WASHINGTON • United States President Donald Trump so alarmed Defence Secretary James Mattis during a discussion in January of the nuclear stand-off with North Korea that an exasperated Mr Mattis told colleagues "the President acted like - and had the understanding of - a 'fifth-or sixth-grader'."
At another moment, Mr Trump's aides became so worried about his judgment that Mr Gary Cohn, then the chief economic adviser, took a letter from the President's Oval Office desk, authorising the withdrawal of the US from a trade agreement with South Korea. Mr Trump, who had planned to sign the letter, never realised it was missing.
These anecdotes are in a sprawling, highly anticipated new book by Mr Bob Woodward, which depicts the Trump White House as a treacherous, often out-of-control operation hostage to the whims of an impulsive, ill-informed and undisciplined president.
Excerpts from the 448-page book Fear, to be released on Sept 11 by Simon & Schuster, were published by US media outlets on Tuesday.
Mr Woodward, a long-time Washington Post reporter and editor, has turned the internal dramas of several previous White Houses into bestsellers. In taking on Mr Trump, he faced the challenge of an unusually leaky administration.
But Mr Woodward's book has unsettled the administration and the President, in part because it is clear that the author has spoken with so many current and former officials, though all on the condition that they not be cited as sources.
Dealing with the boss
We're in Crazytown... This is the worst job I've ever had.
WHITE HOUSE CHIEF OF STAFF JOHN KELLY
Mr Kelly reportedly frequently vented his frustration to colleagues about the President. At one meeting, Mr Kelly said it was pointless to try to convince Mr Donald Trump of anything. "He's gone off the rails. We're in Crazytown...This is the worst job I've ever had," he reportedly said.
We're not going to do any of that. We're going to be much more measured.
DEFENCE SECRETARY JAMES MATTIS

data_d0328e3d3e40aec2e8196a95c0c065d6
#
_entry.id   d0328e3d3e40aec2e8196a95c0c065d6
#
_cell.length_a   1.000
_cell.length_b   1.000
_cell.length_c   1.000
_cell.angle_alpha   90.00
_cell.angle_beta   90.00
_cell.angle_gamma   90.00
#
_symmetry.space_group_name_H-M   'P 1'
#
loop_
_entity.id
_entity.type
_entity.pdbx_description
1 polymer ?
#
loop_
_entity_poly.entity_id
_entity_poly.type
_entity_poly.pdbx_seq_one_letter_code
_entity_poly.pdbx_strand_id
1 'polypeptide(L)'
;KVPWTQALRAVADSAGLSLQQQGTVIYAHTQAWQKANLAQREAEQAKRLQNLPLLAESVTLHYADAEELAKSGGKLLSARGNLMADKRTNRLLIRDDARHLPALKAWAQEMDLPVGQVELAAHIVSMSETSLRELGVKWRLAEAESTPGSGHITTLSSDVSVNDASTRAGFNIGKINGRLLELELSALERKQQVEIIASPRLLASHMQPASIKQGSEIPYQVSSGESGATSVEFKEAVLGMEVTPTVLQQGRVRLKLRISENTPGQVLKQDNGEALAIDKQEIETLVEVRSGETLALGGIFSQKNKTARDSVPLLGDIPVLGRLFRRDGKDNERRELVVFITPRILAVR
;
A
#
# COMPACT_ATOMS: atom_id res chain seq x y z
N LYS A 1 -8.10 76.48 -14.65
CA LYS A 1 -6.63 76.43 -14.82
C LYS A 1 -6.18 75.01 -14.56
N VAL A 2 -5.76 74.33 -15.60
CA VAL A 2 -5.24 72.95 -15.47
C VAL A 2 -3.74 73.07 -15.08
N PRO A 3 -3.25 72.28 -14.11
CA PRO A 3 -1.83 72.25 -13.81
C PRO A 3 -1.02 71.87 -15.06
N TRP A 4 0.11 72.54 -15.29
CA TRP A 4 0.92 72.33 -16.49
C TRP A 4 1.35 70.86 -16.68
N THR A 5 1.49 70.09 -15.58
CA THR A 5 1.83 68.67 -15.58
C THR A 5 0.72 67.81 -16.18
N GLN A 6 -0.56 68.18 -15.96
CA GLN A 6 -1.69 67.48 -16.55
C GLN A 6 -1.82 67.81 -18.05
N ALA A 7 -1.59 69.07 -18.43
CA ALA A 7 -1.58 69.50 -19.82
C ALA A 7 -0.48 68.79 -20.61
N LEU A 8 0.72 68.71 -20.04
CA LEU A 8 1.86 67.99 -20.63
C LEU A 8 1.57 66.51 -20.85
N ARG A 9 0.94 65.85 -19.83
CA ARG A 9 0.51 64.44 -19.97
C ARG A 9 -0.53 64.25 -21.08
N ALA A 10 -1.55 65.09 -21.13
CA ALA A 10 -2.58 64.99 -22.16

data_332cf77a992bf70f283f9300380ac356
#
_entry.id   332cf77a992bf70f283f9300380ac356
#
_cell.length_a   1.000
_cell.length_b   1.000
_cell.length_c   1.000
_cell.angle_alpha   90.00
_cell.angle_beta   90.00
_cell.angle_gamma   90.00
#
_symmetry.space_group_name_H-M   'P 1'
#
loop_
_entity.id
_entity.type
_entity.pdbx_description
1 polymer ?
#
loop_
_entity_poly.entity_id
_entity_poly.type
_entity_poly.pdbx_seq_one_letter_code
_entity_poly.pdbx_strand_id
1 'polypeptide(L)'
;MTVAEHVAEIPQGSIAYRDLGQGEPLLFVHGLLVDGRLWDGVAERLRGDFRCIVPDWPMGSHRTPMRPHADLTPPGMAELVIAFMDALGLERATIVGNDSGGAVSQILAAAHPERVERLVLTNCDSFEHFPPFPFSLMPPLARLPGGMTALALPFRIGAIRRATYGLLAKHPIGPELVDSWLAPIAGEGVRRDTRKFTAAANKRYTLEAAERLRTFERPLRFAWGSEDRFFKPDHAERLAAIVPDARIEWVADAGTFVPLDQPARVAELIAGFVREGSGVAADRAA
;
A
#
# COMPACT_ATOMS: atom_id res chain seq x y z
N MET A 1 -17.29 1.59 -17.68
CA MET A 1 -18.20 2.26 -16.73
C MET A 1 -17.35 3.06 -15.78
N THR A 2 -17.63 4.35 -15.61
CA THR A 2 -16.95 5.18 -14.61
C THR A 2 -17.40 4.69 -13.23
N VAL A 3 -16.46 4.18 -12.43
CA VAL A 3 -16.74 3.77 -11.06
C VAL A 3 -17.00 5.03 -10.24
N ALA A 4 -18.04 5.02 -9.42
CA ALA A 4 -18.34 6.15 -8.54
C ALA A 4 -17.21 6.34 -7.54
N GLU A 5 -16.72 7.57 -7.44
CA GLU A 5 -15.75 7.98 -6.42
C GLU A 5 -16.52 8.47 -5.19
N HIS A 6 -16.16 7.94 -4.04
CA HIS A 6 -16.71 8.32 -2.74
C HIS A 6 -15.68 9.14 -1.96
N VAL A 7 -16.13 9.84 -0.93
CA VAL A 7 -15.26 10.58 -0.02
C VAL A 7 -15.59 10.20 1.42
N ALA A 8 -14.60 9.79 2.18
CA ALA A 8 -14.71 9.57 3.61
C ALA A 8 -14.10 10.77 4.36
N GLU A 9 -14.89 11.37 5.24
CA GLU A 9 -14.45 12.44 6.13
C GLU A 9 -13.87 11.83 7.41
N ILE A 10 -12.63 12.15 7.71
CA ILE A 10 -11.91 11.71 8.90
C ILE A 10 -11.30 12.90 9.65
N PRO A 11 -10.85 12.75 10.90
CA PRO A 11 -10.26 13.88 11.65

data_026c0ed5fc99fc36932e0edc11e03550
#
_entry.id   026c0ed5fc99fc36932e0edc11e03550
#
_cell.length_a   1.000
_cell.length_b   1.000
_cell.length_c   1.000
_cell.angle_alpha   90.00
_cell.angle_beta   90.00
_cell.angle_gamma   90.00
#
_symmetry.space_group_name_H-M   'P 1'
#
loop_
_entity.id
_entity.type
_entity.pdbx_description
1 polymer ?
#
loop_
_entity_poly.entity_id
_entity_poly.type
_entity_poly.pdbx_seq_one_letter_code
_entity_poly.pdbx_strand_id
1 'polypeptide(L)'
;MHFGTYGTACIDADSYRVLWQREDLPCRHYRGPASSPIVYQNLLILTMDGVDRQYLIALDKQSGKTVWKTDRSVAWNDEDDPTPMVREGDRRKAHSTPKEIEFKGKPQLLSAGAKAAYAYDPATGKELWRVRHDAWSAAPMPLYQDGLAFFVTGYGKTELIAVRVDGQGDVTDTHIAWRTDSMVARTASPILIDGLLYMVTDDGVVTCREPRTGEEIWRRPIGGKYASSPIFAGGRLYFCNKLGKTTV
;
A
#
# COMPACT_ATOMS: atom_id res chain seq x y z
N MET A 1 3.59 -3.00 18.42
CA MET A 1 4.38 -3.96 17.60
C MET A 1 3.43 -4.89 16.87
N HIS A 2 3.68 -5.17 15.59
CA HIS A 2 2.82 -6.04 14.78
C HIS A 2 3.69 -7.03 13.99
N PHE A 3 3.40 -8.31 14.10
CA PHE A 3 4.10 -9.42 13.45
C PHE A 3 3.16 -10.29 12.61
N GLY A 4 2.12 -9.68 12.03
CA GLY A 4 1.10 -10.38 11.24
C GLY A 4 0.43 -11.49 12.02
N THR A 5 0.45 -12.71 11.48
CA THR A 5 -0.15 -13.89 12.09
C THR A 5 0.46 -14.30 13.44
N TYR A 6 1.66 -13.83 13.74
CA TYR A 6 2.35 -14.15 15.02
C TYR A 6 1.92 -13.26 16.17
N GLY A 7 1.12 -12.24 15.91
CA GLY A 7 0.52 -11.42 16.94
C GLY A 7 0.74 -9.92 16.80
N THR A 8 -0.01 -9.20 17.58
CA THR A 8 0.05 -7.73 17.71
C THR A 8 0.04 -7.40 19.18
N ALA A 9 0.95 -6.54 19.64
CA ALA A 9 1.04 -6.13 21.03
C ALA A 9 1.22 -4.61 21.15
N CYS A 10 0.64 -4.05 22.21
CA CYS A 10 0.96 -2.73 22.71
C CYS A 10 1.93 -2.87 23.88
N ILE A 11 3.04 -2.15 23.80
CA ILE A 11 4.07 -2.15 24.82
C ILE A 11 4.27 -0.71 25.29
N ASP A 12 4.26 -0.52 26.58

In April 2017, after President Bashar al-Assad of Syria launched a chemical attack on his own people, Mr Bob Woodward reported that Mr Donald Trump called Mr Mattis and said he wanted the US to assassinate Mr Assad. Mr Mattis allegedly hung up and told an aide: "We're not going to do any of that. We're going to be much more measured." At his direction, the Pentagon prepared options for an air strike on Syrian military positions, which Mr Trump later ordered.
I can stop this. I'll just take the paper off his desk.
FORMER CHIEF ECONOMIC ADVISER GARY COHN
According to Mr Bob Woodward, Mr Cohn saved a South Korea-US trade agreement when in 2017, he removed a letter from Mr Donald Trump's desk the President planned to sign that would have ordered a US withdrawal. He later did something similar when Mr Trump was eager to pull out of the North American Free Trade Agreement. Mr Woodward said Mr Cohn later told a colleague he would "just take the paper off his desk".
Don't testify. It's either that or an orange jumpsuit
FORMER TRUMP LAWYER FOR THE RUSSIA INVESTIGATION JOHN DOWD
Mr Dowd in January discussed with Mr Donald Trump if he should submit to questions from Special Counsel Robert Mueller. At the session, Mr Trump repeatedly lied. The book said Mr Dowd later told Mr Trump why he should avoid an interview: "It's either that or an orange jumpsuit."
NYTIMES, WASHINGTON POST, BLOOMBERG
Mr Trump, after initially brushing it aside as "just another bad book", accused Mr Woodward of making up quotes and suggested yesterday Congress change US libel laws.
After hours of saturation news coverage on cable networks, Fear rocketed to No. 1 on Amazon.
Some of the freshest details in the book involved Mr Mattis. He was portrayed as frequently derisive of the commander-in-chief, rattled by his judgment, and willing to slow-walk orders from him that he viewed as reckless.
In the North Korea meeting, during a period of high tension with the country's leader, Mr Kim Jong Un, Mr Trump questioned Mr Mattis about why the US keeps a military presence on the Korean peninsula. "We're doing this in order to prevent World War III," Mr Mattis responded to Mr Trump, according to Mr Woodward.
Mr Woodward's reporting adds another layer to a recurring theme in the Trump White House: Frustrated aides who sometimes resort to extraordinary measures to thwart the President's decisions.
Mr Cohn, Mr Woodward said, told a colleague he had removed the letter about the Korea free trade agreement to protect national security.
Chief of Staff John Kelly, who has long been rumoured to be close to resigning, once called Mr Trump an "idiot" and said the White House staff was operating in "crazytown", the book said.
Mr Woodward, who began speaking to Mr Trump's aides even before the inauguration, also documented the misgivings the President's former lawyer John Dowd had about whether the President should answer questions from the Special Counsel in the Russia investigation, Mr Robert Mueller.
Mr Woodward said he tried to get access to the President but did not interview him.
After the manuscript was completed, Mr Trump called Mr Woodward to express regret for not talking to him. In a transcript and a tape of the call published on Tuesday by The Washington Post, Mr Woodward told Mr Trump of the book: "It's a tough look at the world and the administration and you."
"Right," the President replied. "Well, I assume that means it's going to be a negative book."